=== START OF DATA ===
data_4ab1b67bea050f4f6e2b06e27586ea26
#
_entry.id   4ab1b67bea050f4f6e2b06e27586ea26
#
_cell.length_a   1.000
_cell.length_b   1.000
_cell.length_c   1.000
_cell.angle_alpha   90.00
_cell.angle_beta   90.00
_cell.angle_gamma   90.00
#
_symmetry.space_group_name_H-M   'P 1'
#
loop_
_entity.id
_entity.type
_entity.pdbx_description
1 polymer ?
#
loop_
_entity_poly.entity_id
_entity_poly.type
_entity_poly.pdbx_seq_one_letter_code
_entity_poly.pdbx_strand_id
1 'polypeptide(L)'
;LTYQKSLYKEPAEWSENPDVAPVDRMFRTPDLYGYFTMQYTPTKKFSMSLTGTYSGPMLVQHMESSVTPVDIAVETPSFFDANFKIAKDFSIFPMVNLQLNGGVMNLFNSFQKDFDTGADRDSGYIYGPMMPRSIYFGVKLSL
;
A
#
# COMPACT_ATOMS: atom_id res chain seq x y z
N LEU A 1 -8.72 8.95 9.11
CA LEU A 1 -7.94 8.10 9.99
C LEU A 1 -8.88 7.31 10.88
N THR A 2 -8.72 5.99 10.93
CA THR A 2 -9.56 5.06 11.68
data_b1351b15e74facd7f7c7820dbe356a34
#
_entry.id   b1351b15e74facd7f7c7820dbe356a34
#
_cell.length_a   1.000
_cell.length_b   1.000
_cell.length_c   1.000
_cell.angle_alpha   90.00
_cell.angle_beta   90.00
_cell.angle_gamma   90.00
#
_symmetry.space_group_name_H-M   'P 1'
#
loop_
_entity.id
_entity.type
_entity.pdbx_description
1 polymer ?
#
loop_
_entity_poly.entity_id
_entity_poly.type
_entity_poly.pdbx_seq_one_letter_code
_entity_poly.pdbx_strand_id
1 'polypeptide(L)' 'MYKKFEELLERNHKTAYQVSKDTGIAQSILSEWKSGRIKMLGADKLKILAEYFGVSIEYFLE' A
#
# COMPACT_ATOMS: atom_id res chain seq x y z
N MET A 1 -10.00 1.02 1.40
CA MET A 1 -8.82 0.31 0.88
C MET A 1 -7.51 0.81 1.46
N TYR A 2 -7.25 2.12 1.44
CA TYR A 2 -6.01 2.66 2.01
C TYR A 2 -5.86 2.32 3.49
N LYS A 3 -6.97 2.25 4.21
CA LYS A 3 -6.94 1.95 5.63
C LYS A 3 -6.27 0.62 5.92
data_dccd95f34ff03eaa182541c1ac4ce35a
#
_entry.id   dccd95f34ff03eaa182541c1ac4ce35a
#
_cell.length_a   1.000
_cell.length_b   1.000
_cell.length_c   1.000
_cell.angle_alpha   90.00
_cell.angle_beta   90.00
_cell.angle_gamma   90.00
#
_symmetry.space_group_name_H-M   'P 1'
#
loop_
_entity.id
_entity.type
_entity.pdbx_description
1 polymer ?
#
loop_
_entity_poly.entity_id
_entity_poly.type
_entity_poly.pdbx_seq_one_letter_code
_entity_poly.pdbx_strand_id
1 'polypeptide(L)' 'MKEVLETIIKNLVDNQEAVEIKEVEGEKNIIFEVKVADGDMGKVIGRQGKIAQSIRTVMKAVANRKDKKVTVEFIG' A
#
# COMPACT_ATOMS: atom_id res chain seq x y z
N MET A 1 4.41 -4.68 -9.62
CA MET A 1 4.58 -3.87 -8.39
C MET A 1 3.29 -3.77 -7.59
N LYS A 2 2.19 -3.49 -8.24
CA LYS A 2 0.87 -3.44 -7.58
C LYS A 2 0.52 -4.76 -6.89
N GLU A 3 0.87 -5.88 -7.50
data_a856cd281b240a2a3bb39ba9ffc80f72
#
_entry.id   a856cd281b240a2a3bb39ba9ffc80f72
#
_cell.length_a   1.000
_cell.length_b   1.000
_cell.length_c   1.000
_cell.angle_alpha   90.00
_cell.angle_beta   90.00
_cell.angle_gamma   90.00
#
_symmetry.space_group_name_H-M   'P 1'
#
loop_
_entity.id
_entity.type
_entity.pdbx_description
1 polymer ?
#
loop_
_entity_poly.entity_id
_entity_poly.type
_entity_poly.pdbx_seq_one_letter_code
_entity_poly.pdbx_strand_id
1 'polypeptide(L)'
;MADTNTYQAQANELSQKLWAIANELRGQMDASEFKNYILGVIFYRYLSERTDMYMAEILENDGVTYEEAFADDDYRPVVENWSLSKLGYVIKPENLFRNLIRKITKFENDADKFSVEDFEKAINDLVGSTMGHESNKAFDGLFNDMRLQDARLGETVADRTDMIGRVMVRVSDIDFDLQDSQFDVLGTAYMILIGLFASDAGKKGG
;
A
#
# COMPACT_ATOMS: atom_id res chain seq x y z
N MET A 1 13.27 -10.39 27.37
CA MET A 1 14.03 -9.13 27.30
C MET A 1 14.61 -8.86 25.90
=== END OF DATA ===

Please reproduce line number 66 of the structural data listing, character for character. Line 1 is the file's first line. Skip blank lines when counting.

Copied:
N TYR A 2 -7.25 2.12 1.44